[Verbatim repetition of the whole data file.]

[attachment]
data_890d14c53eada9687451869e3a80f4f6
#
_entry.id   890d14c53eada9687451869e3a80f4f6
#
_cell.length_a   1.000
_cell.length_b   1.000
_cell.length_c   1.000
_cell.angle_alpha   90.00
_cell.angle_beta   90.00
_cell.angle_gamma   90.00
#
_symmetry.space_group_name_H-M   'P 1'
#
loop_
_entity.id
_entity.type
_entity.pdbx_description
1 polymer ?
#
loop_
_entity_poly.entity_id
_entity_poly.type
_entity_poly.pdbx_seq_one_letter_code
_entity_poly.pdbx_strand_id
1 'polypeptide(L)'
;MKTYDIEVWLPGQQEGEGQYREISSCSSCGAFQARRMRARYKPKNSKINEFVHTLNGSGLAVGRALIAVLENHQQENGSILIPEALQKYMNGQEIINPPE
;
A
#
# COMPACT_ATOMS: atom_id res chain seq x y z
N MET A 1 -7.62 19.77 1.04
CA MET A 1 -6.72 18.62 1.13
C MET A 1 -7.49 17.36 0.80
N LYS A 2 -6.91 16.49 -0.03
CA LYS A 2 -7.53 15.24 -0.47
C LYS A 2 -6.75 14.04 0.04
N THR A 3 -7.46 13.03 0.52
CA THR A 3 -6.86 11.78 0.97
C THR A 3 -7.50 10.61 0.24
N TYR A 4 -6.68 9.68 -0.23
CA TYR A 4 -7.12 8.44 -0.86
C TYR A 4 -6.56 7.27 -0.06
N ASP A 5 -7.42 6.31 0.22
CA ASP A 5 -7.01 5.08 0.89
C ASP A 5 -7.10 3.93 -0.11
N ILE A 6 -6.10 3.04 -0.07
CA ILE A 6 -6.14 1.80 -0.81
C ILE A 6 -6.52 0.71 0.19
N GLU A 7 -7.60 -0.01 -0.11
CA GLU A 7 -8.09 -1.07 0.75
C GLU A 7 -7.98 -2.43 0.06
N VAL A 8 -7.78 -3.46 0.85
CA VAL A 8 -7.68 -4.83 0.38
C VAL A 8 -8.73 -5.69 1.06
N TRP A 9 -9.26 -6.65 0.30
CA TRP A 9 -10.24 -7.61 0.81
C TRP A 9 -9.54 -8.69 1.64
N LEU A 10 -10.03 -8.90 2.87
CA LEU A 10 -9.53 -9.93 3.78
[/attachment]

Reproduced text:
data_890d14c53eada9687451869e3a80f4f6
#
_entry.id   890d14c53eada9687451869e3a80f4f6
#
_cell.length_a   1.000
_cell.length_b   1.000
_cell.length_c   1.000
_cell.angle_alpha   90.00
_cell.angle_beta   90.00
_cell.angle_gamma   90.00
#
_symmetry.space_group_name_H-M   'P 1'
#
loop_
_entity.id
_entity.type
_entity.pdbx_description
1 polymer ?
#
loop_
_entity_poly.entity_id
_entity_poly.type
_entity_poly.pdbx_seq_one_letter_code
_entity_poly.pdbx_strand_id
1 'polypeptide(L)'
;MKTYDIEVWLPGQQEGEGQYREISSCSSCGAFQARRMRARYKPKNSKINEFVHTLNGSGLAVGRALIAVLENHQQENGSILIPEALQKYMNGQEIINPPE
;
A
#
# COMPACT_ATOMS: atom_id res chain seq x y z
N MET A 1 -7.62 19.77 1.04
CA MET A 1 -6.72 18.62 1.13
C MET A 1 -7.49 17.36 0.80
N LYS A 2 -6.91 16.49 -0.03
CA LYS A 2 -7.53 15.24 -0.47
C LYS A 2 -6.75 14.04 0.04
N THR A 3 -7.46 13.03 0.52
CA THR A 3 -6.86 11.78 0.97
C THR A 3 -7.50 10.61 0.24
N TYR A 4 -6.68 9.68 -0.23
CA TYR A 4 -7.12 8.44 -0.86
C TYR A 4 -6.56 7.27 -0.06
N ASP A 5 -7.42 6.31 0.22
CA ASP A 5 -7.01 5.08 0.89
C ASP A 5 -7.10 3.93 -0.11
N ILE A 6 -6.10 3.04 -0.07
CA ILE A 6 -6.14 1.80 -0.81
C ILE A 6 -6.52 0.71 0.19
N GLU A 7 -7.60 -0.01 -0.11
CA GLU A 7 -8.09 -1.07 0.75
C GLU A 7 -7.98 -2.43 0.06
N VAL A 8 -7.78 -3.46 0.85
CA VAL A 8 -7.68 -4.83 0.38
C VAL A 8 -8.73 -5.69 1.06
N TRP A 9 -9.26 -6.65 0.30
CA TRP A 9 -10.24 -7.61 0.81
C TRP A 9 -9.54 -8.69 1.64
N LEU A 10 -10.03 -8.90 2.87
CA LEU A 10 -9.53 -9.93 3.78